Teaching Digital Literacy and Academic Literacy

I am in the throes of revising a year-long second year undergraduate module, Prison Voices: Crime, Conviction and Confession, 1700-1900. Last year students worked towards two research blogs, designed for a public audience and published on the website we created www.prisonvoices.org. I am tremendously proud their work has been well-received, with their research posts appearing alongside the blogs of crime historians at the New Newgate Calendar. But the module was challenging for me and my students. The biggest challenges in seeking to enhance students’ online skills, I found, related to academic literacy and writing style more than digital literacy. Here I outline the problems we faced and changes I’m making so I can introduce 50 students to online research and producing high quality, readable blogs for a public audience.


Digital Literacy

Only a handful of students had any experience of blogging except, perhaps, a short blog or wiki shared in a VLE. Most quickly picked up the basics of using wordpress and soon many were far more adept at discovering tools and nifty ways of incorporating images than I am. Far more challenging was teaching them to research effectively online. Though they were directed to curated digital resources, some relied too heavily on websites and blogs of dubious provenance.

While this is a familiar problem in HE, it was amplified on this module because students are encouraged to read blogs and to take the form seriously. I don’t want students only to read academic blogs because that would exclude some of the most interesting and innovative blogs. But this year I will give much clearer guidance on how to recognise research-based websites and blogs and students will only be allowed to use sites which give full references. (This means excluding some academic blogs which do not reference primary sources, presumably in the name of research ownership!).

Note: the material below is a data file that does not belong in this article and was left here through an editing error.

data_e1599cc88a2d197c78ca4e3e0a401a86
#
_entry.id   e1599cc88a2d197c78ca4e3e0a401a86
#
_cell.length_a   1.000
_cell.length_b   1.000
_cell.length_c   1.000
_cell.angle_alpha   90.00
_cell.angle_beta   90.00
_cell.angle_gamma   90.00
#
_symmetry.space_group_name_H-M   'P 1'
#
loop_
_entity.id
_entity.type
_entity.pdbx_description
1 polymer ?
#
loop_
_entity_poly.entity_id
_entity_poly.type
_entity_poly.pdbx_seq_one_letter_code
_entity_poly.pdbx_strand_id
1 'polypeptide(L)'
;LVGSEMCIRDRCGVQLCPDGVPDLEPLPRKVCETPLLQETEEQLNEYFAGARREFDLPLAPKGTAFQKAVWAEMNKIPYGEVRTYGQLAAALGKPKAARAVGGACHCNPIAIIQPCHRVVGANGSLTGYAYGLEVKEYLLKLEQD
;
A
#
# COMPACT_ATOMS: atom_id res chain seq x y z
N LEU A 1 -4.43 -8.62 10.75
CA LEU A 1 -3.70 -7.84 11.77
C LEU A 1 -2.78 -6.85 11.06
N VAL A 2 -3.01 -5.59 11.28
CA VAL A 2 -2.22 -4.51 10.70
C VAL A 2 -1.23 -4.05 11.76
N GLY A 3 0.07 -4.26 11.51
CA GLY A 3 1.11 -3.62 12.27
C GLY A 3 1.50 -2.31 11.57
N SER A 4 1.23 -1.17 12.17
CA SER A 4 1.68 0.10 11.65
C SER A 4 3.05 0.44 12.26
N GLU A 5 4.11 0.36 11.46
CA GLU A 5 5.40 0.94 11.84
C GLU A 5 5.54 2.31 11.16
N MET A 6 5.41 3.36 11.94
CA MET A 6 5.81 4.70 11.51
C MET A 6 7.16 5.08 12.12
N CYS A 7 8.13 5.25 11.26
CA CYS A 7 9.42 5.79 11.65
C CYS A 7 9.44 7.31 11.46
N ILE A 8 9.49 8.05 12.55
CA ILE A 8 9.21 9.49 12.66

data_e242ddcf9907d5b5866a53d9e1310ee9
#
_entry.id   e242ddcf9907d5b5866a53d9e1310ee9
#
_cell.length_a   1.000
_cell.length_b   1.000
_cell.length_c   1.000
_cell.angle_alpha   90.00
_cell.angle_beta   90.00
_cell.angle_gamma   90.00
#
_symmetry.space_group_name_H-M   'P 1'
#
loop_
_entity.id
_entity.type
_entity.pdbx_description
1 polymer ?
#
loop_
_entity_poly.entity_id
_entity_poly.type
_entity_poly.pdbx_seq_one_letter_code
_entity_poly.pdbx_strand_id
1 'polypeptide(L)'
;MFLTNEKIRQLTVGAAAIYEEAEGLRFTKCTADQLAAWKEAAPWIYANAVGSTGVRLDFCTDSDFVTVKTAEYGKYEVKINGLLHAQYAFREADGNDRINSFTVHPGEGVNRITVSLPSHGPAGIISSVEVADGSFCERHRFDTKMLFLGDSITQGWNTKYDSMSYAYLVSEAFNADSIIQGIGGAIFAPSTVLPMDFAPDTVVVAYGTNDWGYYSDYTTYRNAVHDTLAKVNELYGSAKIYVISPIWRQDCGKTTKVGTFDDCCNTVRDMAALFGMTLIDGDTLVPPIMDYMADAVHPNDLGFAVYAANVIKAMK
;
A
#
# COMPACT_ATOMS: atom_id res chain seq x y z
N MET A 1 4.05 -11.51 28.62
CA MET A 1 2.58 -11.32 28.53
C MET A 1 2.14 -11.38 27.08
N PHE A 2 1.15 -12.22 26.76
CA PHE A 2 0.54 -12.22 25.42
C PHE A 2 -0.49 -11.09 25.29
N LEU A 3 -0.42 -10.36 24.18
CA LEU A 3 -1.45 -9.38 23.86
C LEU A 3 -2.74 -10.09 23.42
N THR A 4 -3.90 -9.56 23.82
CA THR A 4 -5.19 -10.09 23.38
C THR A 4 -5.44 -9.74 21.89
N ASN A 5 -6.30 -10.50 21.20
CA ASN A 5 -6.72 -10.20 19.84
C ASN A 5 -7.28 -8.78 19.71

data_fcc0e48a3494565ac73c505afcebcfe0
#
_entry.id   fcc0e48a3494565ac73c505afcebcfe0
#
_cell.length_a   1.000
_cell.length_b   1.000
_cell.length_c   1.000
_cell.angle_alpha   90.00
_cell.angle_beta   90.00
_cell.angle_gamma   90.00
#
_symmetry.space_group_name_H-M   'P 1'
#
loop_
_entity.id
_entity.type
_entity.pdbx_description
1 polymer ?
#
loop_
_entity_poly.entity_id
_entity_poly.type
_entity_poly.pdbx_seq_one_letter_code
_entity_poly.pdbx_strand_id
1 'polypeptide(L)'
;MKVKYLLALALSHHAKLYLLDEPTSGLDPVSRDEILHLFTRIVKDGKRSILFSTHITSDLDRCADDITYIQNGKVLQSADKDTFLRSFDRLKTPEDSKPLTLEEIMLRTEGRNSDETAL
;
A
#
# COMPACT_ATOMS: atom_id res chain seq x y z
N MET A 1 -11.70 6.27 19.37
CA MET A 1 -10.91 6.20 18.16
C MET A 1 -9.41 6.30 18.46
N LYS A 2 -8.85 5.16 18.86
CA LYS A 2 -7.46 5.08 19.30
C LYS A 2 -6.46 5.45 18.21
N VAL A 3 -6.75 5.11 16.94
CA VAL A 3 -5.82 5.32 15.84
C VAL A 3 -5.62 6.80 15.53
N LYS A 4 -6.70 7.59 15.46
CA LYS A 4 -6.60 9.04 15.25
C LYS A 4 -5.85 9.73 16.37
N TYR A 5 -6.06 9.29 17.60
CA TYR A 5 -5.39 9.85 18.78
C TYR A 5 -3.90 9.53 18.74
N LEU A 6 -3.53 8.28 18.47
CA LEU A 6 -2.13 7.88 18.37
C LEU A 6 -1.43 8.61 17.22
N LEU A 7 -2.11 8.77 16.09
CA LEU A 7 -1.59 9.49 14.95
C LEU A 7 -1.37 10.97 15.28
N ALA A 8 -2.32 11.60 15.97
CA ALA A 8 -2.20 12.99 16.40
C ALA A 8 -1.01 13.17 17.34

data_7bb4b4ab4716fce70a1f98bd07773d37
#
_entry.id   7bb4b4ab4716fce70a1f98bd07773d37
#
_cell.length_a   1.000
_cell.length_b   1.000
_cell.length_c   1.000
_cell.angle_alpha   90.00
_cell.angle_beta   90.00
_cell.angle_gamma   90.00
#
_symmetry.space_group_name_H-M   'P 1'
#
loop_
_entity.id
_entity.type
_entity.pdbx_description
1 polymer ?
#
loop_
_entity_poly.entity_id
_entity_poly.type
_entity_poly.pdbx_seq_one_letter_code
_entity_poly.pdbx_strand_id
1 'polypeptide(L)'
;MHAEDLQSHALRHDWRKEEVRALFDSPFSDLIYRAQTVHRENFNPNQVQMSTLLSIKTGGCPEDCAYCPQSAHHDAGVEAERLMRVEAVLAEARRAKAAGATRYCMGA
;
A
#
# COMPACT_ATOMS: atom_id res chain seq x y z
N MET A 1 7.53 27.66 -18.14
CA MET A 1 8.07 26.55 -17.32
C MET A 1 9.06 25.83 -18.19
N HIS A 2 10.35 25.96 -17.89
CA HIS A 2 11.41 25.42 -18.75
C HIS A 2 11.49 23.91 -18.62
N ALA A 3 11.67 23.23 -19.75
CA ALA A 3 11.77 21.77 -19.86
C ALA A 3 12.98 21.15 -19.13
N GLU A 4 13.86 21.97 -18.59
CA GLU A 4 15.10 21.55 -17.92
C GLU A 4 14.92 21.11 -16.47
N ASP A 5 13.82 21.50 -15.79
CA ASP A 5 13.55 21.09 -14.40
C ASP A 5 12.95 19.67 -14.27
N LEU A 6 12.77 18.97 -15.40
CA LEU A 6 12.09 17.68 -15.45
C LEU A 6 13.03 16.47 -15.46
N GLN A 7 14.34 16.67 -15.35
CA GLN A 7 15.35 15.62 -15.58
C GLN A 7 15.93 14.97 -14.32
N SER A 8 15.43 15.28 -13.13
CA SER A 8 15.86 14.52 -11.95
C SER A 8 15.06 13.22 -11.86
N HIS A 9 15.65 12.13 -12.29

Academic Literacy

Difficulties in distinguishing reliable sources of online information, however, were often symptomatic of wider gaps in core undergraduate research skills. I found I had to go back to basics and teach the differences between primary and secondary sources, which some students struggled to understand, even with clear guidelines.


Writing for a public audience requires a very different style of writing to conventional academic essays. I encourage students to find their own voice by focusing on their primary sources and writing in a clear, lively and economical style. While it can take time to find their voice, many students relish this more relaxed and accessible style and feel it helps them improve their essay writing too. When we try out new styles, however, our writing can become worse before it gets better. We had to do lots of work on getting out of bad habits and writing tics, particularly verbosity, passive constructions, and syntax errors.